Suddenly stopping Adderall, especially for those who abuse it, can cause withdrawal symptoms. These symptoms can include depression, irritability, insomnia, fatigue, and panic attacks. Even for those taking prescribed doses of Adderall, withdrawal can be incredibly painful and you should always seek the help of a medical professional before attempting to do so.

Adderall Addiction Treatment

The first step to any addiction treatment should be to stop use. Due to the serious withdrawal effects that can occur when someone suddenly stops taking Adderall, medical professionals should be contacted for those entering recovery. It is important to either slowly taper off usage in order to lessen symptoms associated with withdrawal or potentially enter a treatment facility to have the support necessary to deal with those symptoms.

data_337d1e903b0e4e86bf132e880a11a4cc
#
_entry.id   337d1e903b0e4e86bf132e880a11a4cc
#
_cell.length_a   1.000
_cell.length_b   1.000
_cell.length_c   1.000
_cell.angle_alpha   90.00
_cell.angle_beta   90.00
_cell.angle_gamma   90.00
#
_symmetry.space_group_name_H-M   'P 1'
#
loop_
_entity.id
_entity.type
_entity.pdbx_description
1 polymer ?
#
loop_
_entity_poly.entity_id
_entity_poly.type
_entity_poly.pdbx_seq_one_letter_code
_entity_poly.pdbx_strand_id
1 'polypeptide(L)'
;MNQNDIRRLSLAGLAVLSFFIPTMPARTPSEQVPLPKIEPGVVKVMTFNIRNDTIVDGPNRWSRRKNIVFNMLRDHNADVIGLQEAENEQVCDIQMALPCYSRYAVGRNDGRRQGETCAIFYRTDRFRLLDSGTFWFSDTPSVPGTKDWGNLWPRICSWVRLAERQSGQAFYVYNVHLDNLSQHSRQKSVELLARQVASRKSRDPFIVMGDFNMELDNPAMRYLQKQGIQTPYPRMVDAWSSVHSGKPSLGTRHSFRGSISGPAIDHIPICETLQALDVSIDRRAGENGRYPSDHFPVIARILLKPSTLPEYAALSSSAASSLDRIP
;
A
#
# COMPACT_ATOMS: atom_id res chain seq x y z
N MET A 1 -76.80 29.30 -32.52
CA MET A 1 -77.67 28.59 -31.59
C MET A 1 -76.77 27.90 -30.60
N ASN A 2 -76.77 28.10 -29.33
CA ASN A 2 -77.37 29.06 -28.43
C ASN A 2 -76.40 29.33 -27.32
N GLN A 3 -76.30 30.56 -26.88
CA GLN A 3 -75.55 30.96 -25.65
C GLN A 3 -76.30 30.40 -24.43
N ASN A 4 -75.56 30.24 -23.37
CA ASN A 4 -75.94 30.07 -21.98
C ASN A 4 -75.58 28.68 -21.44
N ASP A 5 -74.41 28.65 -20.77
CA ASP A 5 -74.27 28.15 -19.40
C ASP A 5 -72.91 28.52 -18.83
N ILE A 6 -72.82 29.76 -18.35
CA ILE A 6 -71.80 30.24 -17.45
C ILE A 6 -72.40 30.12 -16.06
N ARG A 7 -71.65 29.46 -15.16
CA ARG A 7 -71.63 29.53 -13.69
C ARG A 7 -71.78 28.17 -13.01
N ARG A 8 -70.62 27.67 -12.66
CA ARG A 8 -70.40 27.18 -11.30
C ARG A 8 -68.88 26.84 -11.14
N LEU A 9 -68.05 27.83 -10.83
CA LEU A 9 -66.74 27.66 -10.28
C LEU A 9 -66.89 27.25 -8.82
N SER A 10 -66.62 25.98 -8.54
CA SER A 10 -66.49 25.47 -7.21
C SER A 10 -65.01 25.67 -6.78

It is important to not only treat the addiction but also look at the underlying mental health issues at the root of our addictions. Dual-diagnosis treatment is a program that simultaneously works towards solving your mental health issues that cause addiction while also helping you through addiction recovery.

Cognitive Behavior Therapy, or CBT, can also be helpful to those suffering from addiction. CBT works to challenge one’s behaviors and to enforce healthier outcomes from certain situations that may have previously been triggering moments for their addiction. Cognitive Behavioral Therapy has proven to be especially helpful to those who may not have experienced success in other forms of treatment or therapy. At GPS Counseling Center for Addiction Treatment in Modesto, California we are here to help you through your recovery. Please call us at (209) 758-7477 to learn more.

After Care